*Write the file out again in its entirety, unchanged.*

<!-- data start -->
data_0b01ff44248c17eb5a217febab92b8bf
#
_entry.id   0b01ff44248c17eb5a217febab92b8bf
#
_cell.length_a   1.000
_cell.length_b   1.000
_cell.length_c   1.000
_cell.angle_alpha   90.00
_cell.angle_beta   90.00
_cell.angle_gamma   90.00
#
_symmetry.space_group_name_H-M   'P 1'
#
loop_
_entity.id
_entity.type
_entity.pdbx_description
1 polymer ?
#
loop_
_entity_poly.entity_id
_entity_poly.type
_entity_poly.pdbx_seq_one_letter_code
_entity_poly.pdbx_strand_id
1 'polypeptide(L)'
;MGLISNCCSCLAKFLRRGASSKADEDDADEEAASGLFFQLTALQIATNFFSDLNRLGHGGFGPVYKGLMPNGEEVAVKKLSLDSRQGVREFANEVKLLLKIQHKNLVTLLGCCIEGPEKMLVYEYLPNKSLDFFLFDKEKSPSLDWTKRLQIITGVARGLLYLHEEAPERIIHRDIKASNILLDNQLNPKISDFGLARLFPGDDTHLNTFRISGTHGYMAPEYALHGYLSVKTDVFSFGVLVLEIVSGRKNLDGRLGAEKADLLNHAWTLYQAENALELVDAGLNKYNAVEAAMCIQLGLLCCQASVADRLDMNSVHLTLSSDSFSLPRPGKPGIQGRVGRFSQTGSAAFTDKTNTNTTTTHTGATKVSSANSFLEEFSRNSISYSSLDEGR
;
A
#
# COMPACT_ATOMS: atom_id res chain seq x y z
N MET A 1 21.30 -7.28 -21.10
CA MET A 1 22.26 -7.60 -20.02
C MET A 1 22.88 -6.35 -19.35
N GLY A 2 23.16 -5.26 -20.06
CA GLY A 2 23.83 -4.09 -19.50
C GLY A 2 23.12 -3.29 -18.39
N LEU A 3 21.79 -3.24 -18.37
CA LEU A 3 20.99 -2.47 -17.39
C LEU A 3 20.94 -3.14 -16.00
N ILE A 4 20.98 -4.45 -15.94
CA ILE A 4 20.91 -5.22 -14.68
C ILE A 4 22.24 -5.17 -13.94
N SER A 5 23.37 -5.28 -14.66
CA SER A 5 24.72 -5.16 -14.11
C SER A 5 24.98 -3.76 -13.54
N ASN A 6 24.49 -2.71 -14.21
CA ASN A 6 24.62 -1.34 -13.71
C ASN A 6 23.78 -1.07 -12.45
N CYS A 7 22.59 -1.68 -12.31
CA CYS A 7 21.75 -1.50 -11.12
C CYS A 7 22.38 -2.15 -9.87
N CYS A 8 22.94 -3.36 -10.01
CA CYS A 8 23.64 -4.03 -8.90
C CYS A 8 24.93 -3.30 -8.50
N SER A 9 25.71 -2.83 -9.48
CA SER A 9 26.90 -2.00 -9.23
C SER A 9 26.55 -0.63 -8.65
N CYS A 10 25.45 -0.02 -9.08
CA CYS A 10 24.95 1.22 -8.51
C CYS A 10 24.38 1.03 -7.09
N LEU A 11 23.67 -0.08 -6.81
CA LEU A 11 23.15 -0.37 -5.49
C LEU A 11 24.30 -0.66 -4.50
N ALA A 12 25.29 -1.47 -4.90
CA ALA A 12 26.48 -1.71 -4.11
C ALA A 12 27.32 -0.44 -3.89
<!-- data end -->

data_0b01ff44248c17eb5a217febab92b8bf
#
_entry.id   0b01ff44248c17eb5a217febab92b8bf
#
_cell.length_a   1.000
_cell.length_b   1.000
_cell.length_c   1.000
_cell.angle_alpha   90.00
_cell.angle_beta   90.00
_cell.angle_gamma   90.00
#
_symmetry.space_group_name_H-M   'P 1'
#
loop_
_entity.id
_entity.type
_entity.pdbx_description
1 polymer ?
#
loop_
_entity_poly.entity_id
_entity_poly.type
_entity_poly.pdbx_seq_one_letter_code
_entity_poly.pdbx_strand_id
1 'polypeptide(L)'
;MGLISNCCSCLAKFLRRGASSKADEDDADEEAASGLFFQLTALQIATNFFSDLNRLGHGGFGPVYKGLMPNGEEVAVKKLSLDSRQGVREFANEVKLLLKIQHKNLVTLLGCCIEGPEKMLVYEYLPNKSLDFFLFDKEKSPSLDWTKRLQIITGVARGLLYLHEEAPERIIHRDIKASNILLDNQLNPKISDFGLARLFPGDDTHLNTFRISGTHGYMAPEYALHGYLSVKTDVFSFGVLVLEIVSGRKNLDGRLGAEKADLLNHAWTLYQAENALELVDAGLNKYNAVEAAMCIQLGLLCCQASVADRLDMNSVHLTLSSDSFSLPRPGKPGIQGRVGRFSQTGSAAFTDKTNTNTTTTHTGATKVSSANSFLEEFSRNSISYSSLDEGR
;
A
#
# COMPACT_ATOMS: atom_id res chain seq x y z
N MET A 1 21.30 -7.28 -21.10
CA MET A 1 22.26 -7.60 -20.02
C MET A 1 22.88 -6.35 -19.35
N GLY A 2 23.16 -5.26 -20.06
CA GLY A 2 23.83 -4.09 -19.50
C GLY A 2 23.12 -3.29 -18.39
N LEU A 3 21.79 -3.24 -18.37
CA LEU A 3 20.99 -2.47 -17.39
C LEU A 3 20.94 -3.14 -16.00
N ILE A 4 20.98 -4.45 -15.94
CA ILE A 4 20.91 -5.22 -14.68
C ILE A 4 22.24 -5.17 -13.94
N SER A 5 23.37 -5.28 -14.66
CA SER A 5 24.72 -5.16 -14.11
C SER A 5 24.98 -3.76 -13.54
N ASN A 6 24.49 -2.71 -14.21
CA ASN A 6 24.62 -1.34 -13.71
C ASN A 6 23.78 -1.07 -12.45
N CYS A 7 22.59 -1.68 -12.31
CA CYS A 7 21.75 -1.50 -11.12
C CYS A 7 22.38 -2.15 -9.87
N CYS A 8 22.94 -3.36 -10.01
CA CYS A 8 23.64 -4.03 -8.90
C CYS A 8 24.93 -3.30 -8.50
N SER A 9 25.71 -2.83 -9.48
CA SER A 9 26.90 -2.00 -9.23
C SER A 9 26.55 -0.63 -8.65
N CYS A 10 25.45 -0.02 -9.08
CA CYS A 10 24.95 1.22 -8.51
C CYS A 10 24.38 1.03 -7.09
N LEU A 11 23.67 -0.08 -6.81
CA LEU A 11 23.15 -0.37 -5.49
C LEU A 11 24.30 -0.66 -4.50
N ALA A 12 25.29 -1.47 -4.90
CA ALA A 12 26.48 -1.71 -4.11
C ALA A 12 27.32 -0.44 -3.89